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James Scott: Information and Human Security

James Scott: Information and Human Security

James Scott  James W. Scott is a Professor at the Karelian Institute of the University of Eastern Finland. He coordinates the Multilayered Borders of Global Security project (GLASE) which is funded by the Strategic Research Council (SRC) at the Academy of Finland. 

The contemporary security panorama in Europe suggests the advent of a new, hybrid era of systemic confrontation. Traditionally, effective security has involved the physical protection of persons, well-being and state integrity. Today, the strengthened link between security and information erodes the protective function of physical borders. Moreover, covert and deniable tactics of hybrid influencing make direct responses difficult. Consequently, questions of European security increasingly reflect heightened concerns over the role that information/disinformation are assuming, not only in conditioning threat perceptions but in the inherent challenges they pose to the European Union and member states. 

In a recent statement, the UK’s digital, culture, media and sport select committee warned of grave and externally manipulated threats to democracy that necessitate greater internet regulation. Similarly, Julian King, the European Commissioner for the Security Union, wrote in a July 2018 article that “Democracy is under threat from the malicious use of technology. The EU is fighting back.” These statements drive home the complex nature of security and the need to integrate ‘top-down’ and ‘bottom-up’ understandings of security.

As part of its overall research agenda, GLASE addresses the need to confront and counteract information that conveys (mis)representations, one-sided narrations and deliberate distortions of the EU as a political actor, a multifarious political community and an increasingly multicultural society. The GLASE consortium investigates the ‘intermestic’ nexus of security from a bottom-up perspective that understands socio-cultural borders not merely as sites of control but as frames for social and political agenda-setting. As a security factor, information can be broadly defined as the communication and reception of knowledge concerning specific issues, circumstances or facts. Information reduces uncertainty and is central to the organisation of everyday life as well as to a sense of social rootedness.

As recent events show us, one salient aspect of (dis)information is a rather old one: its use as ideological ammunition in geopolitical and domestic political contexts. For example, accusations of ‘fake news’, often heard in the media, are used to disqualify opponents and limit the possibility of open and measured debate over socially and security-relevant issues. Beyond this, however, disinformation aims at creating a sense of personal unease and insecurity as well as a collective sense of threat. In the case of security consequences of negative information, the potential for damage is greatly increased when it contributes to the sustained framing of a specific issue, group, political idea, etc. in ways that intentionally distort some aspects but nevertheless produce a seemingly coherent picture. We understand such framings in terms of socio-political imaginaries that in this case convey misleading and one-sided narratives of the European Union and its member states.

 

 

 

 

 

 

 

 

 

 

In terms of our research, one thing is clear: greater security resilience requires more than technical solutions or strategic investments in infrastructure. The perceptual and socially embedded foundations of security require greater consideration. In terms of interpreting impacts of imaginaries, GLASE tracks the narration of tendentious distinctions between peoples, cultures, values and states that potentially raise security concerns. We also suggest that a broad understanding of human security is key to understanding relationships between individual well-being, social resilience and national/European security.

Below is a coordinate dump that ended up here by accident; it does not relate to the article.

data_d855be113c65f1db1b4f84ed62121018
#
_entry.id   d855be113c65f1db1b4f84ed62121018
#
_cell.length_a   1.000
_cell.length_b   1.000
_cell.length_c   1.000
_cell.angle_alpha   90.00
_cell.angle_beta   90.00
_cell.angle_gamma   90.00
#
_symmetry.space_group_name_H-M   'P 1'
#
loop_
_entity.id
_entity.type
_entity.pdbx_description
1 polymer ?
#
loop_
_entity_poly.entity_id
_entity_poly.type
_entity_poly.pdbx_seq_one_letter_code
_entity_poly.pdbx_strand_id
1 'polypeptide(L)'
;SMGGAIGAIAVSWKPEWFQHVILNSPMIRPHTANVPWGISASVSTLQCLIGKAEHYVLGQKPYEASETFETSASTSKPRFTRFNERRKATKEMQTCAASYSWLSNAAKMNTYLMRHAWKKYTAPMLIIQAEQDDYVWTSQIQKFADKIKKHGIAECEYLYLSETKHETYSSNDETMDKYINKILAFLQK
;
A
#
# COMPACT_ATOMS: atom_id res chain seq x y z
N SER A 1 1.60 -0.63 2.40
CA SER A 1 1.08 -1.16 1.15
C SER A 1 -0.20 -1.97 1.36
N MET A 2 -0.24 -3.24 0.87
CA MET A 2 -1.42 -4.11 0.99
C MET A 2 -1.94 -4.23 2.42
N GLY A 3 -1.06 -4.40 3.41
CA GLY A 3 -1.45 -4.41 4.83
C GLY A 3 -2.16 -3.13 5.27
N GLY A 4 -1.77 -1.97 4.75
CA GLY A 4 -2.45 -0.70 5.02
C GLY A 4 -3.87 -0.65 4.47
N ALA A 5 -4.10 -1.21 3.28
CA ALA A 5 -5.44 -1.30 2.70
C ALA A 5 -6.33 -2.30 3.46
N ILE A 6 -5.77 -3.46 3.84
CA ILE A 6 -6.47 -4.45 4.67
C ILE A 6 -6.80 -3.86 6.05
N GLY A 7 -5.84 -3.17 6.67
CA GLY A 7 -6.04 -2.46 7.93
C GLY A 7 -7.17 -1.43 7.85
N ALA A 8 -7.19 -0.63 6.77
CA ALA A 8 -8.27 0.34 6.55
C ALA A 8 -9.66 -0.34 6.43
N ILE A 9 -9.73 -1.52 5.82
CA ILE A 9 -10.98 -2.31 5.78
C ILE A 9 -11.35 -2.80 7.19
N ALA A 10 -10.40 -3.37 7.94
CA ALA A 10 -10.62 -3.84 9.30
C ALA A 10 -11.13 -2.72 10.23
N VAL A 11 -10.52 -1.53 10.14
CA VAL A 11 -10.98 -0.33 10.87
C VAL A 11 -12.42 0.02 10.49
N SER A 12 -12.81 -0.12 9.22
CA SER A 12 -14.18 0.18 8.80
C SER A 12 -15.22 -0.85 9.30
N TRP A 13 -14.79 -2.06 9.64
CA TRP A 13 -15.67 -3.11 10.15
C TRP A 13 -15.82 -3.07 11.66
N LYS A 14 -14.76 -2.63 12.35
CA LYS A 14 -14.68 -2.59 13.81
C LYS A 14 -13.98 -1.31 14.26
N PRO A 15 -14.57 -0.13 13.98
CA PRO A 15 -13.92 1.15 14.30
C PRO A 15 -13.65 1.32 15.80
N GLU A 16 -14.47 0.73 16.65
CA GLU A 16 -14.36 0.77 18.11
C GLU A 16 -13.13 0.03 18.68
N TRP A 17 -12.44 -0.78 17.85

At least two sets of security-related questions are linked to (dis)information. One is their potential ability to exacerbate socio-economic, regional and ethnic divisions. Another is an undermining of faith in the EU as a political community and a meaningful political actor. In both cases collective European values, liberal ideas and ethics are being put to severe tests. Without commensurate responses, (dis)information could damage trust in democratic institutions, erode the bases of social dialogue and multicultural conviviality and impact the well-being, cohesion and resilience of national societies. Radicalisation and populism within the EU have, for example, been promoted by social media, giving evidence of the manipulability of public sentiment through what has been termed ‘fake news’. Still, European policies, the EU’s global role and EU-internal processes and contexts cannot be ignored: propensities to be influenced by such information are enhanced by socio-economic inequalities, existential anxiety, socio-spatial exclusion and contestations of the EU’s external policies.

In linking human security and information, GLASE is elaborating a methodological approach that incorporates digitalised media analysis, symbolic-semiotic interpretation, qualitative content analyses and stakeholder interaction. Together these methods will help develop available as well as new tools for detecting and interpreting threats related to information.

Photos: Varpu Heiskanen and unsplash.com

In SRC blogs researchers and programme directors working with strategic research programmes blog about their research, interaction, and the application of their research findings, as well as about the societal challenges that research aims to find answers to. The writer's view is her or his own.

Last modified 29 Aug 2018
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